Harley-Davidson's profit and revenue beat estimates

  • Harley-Davidson's quarterly profit and revenue beat Wall Street estimates.
  • The U.S. motorcycle maker also reaffirmed its shipments for 2018.
  • The results offered signs of a stabilization of a business that has been struggling globally.

Kelly Yun, with her Sportster 1200 Custom motorcycle, loves the Harley-Davidson brand.
Courtesy of Kelly Yun
Kelly Yun, with her Sportster 1200 Custom motorcycle, loves the Harley-Davidson brand.

Harley-Davidson stood by its full-year motorcycle shipments forecast and beat quarterly profit estimates on Tuesday, offering a glimmer of hope to a business struggling with an aging customer base.

The company's shares rose 6 percent in premarket trading on Tuesday. The stock has fallen nearly 20 percent this year.

Harley, which commands about half of the U.S. big-bike market, has seen its U.S. market share erode in recent years as fewer younger buyers take to the brand and its rivals discount heavily.

"A lot of investors were expecting a guidance (2018 shipments) to be lowered, that didn't happen," Northcoast Research analyst Seth Woolf said.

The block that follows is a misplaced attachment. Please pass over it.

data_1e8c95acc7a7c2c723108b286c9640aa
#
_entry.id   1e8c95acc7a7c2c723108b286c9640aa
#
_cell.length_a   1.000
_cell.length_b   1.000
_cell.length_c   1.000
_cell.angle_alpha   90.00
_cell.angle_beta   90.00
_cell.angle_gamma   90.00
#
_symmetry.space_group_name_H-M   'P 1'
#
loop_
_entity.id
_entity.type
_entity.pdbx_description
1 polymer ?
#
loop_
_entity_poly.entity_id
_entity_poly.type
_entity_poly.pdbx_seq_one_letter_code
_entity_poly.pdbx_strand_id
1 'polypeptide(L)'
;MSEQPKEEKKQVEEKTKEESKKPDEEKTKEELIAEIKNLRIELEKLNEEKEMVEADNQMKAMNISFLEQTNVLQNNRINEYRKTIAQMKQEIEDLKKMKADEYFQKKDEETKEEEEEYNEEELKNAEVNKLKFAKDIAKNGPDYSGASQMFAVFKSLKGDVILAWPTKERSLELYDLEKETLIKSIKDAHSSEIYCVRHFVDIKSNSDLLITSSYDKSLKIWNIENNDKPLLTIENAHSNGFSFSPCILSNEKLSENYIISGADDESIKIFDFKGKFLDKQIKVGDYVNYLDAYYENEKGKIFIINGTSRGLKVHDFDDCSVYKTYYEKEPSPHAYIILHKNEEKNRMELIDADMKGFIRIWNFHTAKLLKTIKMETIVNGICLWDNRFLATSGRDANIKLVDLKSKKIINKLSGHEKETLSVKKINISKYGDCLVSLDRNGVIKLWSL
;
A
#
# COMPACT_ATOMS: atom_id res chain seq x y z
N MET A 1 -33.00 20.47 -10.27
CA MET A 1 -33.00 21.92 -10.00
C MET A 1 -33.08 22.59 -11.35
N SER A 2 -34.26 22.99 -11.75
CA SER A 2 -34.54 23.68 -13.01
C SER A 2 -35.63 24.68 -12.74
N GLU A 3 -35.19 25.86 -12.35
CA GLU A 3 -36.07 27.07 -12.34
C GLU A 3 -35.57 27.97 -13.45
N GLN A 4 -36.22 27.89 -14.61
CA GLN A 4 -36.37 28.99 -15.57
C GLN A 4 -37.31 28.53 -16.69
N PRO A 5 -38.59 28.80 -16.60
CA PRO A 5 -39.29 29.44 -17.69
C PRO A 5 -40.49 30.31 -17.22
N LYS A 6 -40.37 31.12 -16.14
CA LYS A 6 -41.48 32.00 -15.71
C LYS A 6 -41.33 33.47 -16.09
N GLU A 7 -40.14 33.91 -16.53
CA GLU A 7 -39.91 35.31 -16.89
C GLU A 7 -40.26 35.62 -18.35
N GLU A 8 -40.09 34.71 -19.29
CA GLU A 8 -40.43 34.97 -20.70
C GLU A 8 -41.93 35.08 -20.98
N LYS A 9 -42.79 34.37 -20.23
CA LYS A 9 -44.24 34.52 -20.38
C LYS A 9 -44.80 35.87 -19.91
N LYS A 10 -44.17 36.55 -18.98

To revive demand, Harley is spending aggressively on product development and marketing, including promoting its learn-to-ride academies at showrooms and developing electric motorcycle technology.

Revenue from motorcycles and related products rose for the second straight quarter following five quarters of declines. It rose 2.7 percent to $1.36 billion, beating analysts' average estimate of $1.23 billion.

Shipments fell 9.7 percent to 63,944 motorcycles in the first quarter. For the second quarter, it expects to ship about 67,500 to 72,500 motorcycles, down from 81,807 units a year earlier.

However, for the full year it reiterated shipments of between 231,000 and 236,000.

Overall global retail sales - by dealers to customers - fell 7.2 percent, weighed down by a 12 percent decline in U.S sales.

International sales rose 0.2 percent - after five straight quarters of declines - helped by the company's efforts to boost sales of overseas.

The company has also been restructuring its business to cut costs and adjust to the slack in demand. Harley said in January it will consolidate work at its motorcycle assembly plant in Kansas City, Missouri, into the one in York, Pennsylvania.

The Milwaukee, Wisconsin-based company said its net income fell to $174.8 million, or $1.03 per share, in quarter ended April 1, from $186.4 million, or $1.05 per share, a year earlier.

Analysts on an average had expected profit of 90 cents per share, according to Thomson Reuters.